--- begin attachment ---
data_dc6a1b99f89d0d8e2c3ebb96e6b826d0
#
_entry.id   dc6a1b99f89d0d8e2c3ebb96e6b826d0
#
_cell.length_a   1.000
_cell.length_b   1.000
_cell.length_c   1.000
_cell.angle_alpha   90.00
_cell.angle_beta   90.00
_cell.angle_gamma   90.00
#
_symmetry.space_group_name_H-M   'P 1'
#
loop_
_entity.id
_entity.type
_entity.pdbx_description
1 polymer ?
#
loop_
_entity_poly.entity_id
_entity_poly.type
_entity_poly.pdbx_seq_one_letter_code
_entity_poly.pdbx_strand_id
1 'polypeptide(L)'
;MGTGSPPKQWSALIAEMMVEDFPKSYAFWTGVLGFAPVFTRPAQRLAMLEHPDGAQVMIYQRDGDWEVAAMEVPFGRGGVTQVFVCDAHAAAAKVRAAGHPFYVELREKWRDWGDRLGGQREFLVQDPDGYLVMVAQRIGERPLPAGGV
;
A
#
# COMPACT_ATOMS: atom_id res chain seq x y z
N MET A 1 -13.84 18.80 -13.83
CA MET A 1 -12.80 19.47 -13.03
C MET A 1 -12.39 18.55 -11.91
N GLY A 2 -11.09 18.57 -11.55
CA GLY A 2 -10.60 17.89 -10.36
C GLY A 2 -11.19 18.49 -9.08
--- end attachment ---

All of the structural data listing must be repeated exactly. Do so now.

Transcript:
data_dc6a1b99f89d0d8e2c3ebb96e6b826d0
#
_entry.id   dc6a1b99f89d0d8e2c3ebb96e6b826d0
#
_cell.length_a   1.000
_cell.length_b   1.000
_cell.length_c   1.000
_cell.angle_alpha   90.00
_cell.angle_beta   90.00
_cell.angle_gamma   90.00
#
_symmetry.space_group_name_H-M   'P 1'
#
loop_
_entity.id
_entity.type
_entity.pdbx_description
1 polymer ?
#
loop_
_entity_poly.entity_id
_entity_poly.type
_entity_poly.pdbx_seq_one_letter_code
_entity_poly.pdbx_strand_id
1 'polypeptide(L)'
;MGTGSPPKQWSALIAEMMVEDFPKSYAFWTGVLGFAPVFTRPAQRLAMLEHPDGAQVMIYQRDGDWEVAAMEVPFGRGGVTQVFVCDAHAAAAKVRAAGHPFYVELREKWRDWGDRLGGQREFLVQDPDGYLVMVAQRIGERPLPAGGV
;
A
#
# COMPACT_ATOMS: atom_id res chain seq x y z
N MET A 1 -13.84 18.80 -13.83
CA MET A 1 -12.80 19.47 -13.03
C MET A 1 -12.39 18.55 -11.91
N GLY A 2 -11.09 18.57 -11.55
CA GLY A 2 -10.60 17.89 -10.36
C GLY A 2 -11.19 18.49 -9.08